Not all people are able to go into foreign lands or to stateside mission points to teach the Word of God. It takes both givers and takers to spread the Gospel of Christ all over the world. Please prayerfully consider being a giver or a taker.

The Trampoline of Life

Rebecca Rushmore

Rebecca RushmoreA recent Facebook meme equated the teaching profession to a child falling on a trampoline and trying to get back up while the other children continue to jump. After some reflection, this feeling of helplessness is often present in the lives of Christians, as well. The world in which we live is filled with wickedness. Sin and temptation seem to be everywhere we look. Frequently, it appears the ones who turn their backs on God prosper while those who strive to obey God suffer. How can the Christian get back up when the world continues to jump on life’s trampoline?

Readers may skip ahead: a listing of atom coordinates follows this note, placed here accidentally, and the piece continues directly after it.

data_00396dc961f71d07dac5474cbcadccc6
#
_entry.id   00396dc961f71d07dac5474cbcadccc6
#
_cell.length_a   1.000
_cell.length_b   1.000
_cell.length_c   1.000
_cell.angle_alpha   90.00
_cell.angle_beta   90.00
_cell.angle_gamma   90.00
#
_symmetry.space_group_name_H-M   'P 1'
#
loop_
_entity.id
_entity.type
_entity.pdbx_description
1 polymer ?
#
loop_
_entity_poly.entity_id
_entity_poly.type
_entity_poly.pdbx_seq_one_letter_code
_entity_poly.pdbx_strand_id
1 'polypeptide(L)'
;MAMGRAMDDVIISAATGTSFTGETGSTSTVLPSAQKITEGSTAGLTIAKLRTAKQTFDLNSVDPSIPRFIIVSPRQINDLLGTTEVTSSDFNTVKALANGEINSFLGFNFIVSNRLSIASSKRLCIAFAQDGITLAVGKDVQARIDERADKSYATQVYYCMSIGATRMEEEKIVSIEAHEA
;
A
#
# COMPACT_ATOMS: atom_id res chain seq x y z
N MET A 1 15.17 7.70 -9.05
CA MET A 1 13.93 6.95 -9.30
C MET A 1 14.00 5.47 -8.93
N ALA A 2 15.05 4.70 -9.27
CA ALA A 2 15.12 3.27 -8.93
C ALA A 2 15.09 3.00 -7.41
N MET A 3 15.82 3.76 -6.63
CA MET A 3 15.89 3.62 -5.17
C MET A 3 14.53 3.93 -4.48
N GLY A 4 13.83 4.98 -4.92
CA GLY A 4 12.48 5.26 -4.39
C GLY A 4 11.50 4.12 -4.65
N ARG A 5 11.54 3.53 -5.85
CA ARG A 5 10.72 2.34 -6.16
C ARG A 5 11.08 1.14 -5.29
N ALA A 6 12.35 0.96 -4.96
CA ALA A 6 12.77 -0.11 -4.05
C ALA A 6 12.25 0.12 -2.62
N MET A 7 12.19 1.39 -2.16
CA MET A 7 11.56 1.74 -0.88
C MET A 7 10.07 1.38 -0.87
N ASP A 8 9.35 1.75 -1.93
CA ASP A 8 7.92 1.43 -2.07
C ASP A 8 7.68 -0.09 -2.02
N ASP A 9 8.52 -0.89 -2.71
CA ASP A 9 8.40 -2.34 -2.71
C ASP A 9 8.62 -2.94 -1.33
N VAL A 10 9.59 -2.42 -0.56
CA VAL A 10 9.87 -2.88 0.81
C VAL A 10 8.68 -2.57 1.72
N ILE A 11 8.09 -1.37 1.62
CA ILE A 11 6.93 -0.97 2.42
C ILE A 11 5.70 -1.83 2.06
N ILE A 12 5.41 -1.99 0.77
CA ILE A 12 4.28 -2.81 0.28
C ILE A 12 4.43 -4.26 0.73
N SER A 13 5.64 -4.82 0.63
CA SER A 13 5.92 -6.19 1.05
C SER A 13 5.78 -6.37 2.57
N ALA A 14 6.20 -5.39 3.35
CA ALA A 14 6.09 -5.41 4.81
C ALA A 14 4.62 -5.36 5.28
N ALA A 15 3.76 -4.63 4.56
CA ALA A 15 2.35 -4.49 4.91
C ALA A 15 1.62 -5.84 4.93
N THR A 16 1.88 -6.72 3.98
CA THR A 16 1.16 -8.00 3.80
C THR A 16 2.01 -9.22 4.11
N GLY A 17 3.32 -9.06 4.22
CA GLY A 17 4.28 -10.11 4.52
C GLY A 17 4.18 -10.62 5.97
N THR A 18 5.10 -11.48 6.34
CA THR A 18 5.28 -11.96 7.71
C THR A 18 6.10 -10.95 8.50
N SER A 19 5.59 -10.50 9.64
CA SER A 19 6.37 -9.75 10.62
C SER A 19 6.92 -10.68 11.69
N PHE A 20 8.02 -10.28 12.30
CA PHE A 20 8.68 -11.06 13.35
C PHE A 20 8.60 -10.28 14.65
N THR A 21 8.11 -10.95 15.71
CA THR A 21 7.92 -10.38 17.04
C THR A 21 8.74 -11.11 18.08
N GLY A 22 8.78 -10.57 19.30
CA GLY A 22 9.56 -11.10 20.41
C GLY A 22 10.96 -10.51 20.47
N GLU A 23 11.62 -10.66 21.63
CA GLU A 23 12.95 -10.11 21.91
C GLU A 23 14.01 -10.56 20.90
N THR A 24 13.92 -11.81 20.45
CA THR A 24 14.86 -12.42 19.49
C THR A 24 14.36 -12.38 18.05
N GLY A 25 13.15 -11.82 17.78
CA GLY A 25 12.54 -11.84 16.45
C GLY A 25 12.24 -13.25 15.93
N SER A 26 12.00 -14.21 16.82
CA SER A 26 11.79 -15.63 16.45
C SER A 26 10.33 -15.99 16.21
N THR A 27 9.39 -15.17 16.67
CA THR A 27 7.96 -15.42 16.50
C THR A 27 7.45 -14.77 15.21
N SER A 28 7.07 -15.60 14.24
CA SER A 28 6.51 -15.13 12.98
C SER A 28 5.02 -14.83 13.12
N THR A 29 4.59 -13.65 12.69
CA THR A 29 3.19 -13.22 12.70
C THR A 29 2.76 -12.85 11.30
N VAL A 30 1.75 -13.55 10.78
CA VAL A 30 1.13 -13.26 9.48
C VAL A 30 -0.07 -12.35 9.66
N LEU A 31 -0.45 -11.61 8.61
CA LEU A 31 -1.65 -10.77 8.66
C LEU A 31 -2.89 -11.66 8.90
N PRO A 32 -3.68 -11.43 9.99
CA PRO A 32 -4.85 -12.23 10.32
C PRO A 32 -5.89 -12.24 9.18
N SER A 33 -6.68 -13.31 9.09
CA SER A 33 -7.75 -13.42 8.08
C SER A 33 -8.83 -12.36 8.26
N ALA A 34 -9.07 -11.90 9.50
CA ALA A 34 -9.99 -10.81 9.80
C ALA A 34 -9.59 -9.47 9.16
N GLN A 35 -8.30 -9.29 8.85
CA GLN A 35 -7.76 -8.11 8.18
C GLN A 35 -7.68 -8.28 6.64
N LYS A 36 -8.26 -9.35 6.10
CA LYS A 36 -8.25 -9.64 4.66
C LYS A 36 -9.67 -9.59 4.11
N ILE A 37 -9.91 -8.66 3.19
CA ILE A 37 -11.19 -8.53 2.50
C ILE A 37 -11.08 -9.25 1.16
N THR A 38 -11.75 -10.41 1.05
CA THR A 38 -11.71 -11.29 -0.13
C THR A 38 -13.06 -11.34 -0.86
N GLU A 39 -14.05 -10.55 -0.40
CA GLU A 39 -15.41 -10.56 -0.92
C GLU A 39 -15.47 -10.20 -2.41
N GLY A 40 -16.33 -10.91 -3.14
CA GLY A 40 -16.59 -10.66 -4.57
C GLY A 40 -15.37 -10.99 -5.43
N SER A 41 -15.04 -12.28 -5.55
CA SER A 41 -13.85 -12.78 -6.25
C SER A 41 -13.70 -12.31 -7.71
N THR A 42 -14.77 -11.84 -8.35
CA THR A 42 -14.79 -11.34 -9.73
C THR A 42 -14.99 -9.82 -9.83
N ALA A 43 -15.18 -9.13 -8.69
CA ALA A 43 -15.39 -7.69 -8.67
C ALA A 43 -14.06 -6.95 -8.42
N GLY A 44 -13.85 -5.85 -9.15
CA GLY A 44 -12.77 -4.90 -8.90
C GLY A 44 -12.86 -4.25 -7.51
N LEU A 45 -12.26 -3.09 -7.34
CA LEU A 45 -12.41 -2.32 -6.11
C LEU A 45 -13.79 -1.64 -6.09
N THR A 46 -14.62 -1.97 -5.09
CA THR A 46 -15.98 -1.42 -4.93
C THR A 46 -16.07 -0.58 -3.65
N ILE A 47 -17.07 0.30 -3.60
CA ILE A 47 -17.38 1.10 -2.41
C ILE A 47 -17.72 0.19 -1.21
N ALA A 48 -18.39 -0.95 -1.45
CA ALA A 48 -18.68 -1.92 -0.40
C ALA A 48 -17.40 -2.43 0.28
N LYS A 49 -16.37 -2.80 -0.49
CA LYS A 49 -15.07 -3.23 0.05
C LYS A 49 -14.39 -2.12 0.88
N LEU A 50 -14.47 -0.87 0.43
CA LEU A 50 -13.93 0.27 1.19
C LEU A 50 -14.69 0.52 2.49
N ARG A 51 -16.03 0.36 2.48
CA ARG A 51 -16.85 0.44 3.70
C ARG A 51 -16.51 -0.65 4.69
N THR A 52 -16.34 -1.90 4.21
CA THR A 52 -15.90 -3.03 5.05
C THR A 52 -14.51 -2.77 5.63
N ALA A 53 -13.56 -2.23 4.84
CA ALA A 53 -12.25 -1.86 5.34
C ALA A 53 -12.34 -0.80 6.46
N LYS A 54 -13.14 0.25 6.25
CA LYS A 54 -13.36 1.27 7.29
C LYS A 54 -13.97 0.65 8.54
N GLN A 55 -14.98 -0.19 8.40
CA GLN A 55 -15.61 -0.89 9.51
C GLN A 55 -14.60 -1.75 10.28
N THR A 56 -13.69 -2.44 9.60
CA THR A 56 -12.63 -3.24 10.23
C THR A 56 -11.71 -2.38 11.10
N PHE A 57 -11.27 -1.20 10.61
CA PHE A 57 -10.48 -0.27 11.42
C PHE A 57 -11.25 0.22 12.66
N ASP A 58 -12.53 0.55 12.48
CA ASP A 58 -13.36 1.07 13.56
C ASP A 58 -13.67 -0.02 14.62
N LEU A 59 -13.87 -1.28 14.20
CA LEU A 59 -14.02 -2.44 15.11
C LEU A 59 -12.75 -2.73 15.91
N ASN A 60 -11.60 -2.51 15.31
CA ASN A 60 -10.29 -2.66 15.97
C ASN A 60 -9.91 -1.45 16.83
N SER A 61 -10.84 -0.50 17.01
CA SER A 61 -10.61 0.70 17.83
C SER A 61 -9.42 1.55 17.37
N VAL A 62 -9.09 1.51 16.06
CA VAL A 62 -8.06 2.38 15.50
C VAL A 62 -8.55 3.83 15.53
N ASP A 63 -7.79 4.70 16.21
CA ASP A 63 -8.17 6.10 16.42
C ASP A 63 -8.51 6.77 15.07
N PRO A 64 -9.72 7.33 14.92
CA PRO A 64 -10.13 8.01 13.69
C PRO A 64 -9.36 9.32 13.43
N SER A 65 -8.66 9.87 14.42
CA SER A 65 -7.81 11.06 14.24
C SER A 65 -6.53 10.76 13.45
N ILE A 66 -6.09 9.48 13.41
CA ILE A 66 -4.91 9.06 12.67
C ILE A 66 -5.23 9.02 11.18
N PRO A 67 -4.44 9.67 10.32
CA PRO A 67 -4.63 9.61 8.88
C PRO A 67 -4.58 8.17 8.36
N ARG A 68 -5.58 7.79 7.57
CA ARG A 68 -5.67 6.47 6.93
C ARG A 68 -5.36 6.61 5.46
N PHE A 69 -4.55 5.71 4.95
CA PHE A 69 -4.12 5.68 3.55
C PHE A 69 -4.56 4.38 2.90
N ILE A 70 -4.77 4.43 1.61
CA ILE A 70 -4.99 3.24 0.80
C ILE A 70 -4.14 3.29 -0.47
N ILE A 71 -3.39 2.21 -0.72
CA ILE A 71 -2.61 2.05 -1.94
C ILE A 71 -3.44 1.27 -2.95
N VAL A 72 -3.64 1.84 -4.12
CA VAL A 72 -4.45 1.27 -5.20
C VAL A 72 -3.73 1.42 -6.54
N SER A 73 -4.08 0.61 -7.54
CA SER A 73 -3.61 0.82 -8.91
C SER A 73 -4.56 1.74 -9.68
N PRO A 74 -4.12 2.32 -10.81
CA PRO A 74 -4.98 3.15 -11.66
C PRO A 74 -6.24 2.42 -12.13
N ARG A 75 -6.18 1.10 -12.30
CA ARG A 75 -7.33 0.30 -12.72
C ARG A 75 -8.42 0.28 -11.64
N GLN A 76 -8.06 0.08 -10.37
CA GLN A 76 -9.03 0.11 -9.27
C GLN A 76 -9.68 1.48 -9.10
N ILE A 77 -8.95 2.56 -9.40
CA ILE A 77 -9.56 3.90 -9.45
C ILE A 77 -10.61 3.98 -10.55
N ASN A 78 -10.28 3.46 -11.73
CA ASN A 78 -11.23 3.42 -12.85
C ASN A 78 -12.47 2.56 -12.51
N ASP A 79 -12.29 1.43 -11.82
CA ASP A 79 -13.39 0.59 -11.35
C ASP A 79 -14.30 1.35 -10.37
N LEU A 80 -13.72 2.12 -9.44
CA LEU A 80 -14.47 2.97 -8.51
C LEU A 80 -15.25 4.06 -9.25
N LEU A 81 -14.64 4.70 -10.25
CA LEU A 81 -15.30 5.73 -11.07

First, the Christian must lean on God. Many times, we try to relate to the world around us through our understanding of the circumstances. However, Proverbs 3:5-6 tells us, “Trust in the LORD with all your heart, And lean not on your own understanding; In all your ways acknowledge Him, And He shall direct your paths.” We cannot substitute our understanding of matters for God’s wisdom. Jesus taught His disciples to take their strength from Him. “Come to Me, all you who labor and are heavy laden, and I will give you rest. Take My yoke upon you and learn from Me, for I am gentle and lowly in heart, and you will find rest for your souls. For My yoke is easy and My burden is light” (Matthew 11:28-30). Many passages express the help and strength God will provide in times “of trouble” (Psalm 9:9; 20:1; 37:39-40; 50:15; 138:7; Proverbs 3:25-26; Nahum 1:7). “God is our refuge and strength, A very present help in trouble” (Psalm 46:1).